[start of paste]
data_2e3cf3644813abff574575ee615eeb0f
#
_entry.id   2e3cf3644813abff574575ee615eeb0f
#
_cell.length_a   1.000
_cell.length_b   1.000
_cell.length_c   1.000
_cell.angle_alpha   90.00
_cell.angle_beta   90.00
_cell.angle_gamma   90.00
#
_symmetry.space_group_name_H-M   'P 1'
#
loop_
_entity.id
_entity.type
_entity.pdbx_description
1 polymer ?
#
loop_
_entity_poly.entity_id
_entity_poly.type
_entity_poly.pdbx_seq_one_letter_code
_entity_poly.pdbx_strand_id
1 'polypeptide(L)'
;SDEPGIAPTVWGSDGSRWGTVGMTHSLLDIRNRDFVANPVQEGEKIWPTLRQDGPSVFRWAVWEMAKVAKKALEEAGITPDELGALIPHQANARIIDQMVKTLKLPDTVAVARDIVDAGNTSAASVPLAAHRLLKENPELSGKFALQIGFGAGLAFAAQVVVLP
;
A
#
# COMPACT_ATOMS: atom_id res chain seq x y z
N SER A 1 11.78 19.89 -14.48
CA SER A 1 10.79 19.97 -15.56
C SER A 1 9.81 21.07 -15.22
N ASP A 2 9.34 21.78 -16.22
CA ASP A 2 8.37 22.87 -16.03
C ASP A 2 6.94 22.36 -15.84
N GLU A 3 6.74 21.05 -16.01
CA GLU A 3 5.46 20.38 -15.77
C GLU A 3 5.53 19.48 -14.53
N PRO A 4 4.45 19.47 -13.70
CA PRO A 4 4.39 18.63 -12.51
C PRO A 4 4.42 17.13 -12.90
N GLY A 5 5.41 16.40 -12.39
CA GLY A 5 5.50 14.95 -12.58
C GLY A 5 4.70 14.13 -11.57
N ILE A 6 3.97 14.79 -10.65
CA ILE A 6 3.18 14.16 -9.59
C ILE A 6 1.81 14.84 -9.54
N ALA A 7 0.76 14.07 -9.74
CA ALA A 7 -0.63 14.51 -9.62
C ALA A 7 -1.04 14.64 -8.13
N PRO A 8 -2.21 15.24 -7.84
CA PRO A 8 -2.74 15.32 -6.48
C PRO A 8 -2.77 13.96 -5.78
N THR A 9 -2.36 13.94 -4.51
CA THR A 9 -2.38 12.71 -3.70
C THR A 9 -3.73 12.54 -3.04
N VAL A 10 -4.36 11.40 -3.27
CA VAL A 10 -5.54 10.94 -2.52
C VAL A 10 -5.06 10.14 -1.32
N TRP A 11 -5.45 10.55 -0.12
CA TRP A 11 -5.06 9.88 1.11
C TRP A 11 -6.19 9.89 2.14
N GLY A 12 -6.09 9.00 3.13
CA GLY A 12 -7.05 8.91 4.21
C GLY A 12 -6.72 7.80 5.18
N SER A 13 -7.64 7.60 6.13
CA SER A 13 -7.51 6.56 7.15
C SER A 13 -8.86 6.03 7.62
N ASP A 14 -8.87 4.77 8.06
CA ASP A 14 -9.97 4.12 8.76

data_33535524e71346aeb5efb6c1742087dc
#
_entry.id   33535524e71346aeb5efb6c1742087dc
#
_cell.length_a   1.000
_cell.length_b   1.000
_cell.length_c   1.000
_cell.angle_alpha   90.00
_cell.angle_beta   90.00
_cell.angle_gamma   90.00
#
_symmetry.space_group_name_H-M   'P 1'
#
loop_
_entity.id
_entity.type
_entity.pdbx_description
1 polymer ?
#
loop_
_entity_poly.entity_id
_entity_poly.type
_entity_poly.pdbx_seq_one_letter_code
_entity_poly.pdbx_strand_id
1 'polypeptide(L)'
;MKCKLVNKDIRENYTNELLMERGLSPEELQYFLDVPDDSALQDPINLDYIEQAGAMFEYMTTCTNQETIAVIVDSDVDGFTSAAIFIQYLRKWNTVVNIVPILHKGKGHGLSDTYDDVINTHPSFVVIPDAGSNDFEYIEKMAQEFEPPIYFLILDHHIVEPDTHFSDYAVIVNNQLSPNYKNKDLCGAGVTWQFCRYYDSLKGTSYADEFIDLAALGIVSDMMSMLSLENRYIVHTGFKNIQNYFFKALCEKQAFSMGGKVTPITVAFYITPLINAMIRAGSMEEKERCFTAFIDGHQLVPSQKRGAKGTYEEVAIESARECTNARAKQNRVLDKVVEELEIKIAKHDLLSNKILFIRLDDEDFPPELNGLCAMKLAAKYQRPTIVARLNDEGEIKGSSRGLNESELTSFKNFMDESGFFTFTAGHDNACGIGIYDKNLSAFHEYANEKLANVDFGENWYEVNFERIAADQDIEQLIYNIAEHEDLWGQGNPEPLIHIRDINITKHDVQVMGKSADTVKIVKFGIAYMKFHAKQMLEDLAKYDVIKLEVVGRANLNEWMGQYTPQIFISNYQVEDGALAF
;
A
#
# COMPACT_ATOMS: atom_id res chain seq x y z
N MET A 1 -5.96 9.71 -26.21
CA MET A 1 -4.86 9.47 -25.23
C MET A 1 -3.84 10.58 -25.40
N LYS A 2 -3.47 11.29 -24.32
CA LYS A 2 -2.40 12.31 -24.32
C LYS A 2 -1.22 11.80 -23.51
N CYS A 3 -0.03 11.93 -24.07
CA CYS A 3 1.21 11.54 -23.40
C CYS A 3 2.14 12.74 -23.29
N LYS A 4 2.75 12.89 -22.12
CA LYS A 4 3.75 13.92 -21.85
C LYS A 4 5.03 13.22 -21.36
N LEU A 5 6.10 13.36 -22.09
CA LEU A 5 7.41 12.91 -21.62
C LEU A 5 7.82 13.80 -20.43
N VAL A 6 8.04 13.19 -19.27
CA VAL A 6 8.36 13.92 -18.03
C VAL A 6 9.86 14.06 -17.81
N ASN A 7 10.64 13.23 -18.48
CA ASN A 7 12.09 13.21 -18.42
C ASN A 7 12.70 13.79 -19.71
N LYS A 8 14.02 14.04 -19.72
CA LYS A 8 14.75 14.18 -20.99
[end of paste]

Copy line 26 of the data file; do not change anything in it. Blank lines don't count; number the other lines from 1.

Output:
;SDEPGIAPTVWGSDGSRWGTVGMTHSLLDIRNRDFVANPVQEGEKIWPTLRQDGPSVFRWAVWEMAKVAKKALEEAGITPDELGALIPHQANARIIDQMVKTLKLPDTVAVARDIVDAGNTSAASVPLAAHRLLKENPELSGKFALQIGFGAGLAFAAQVVVLP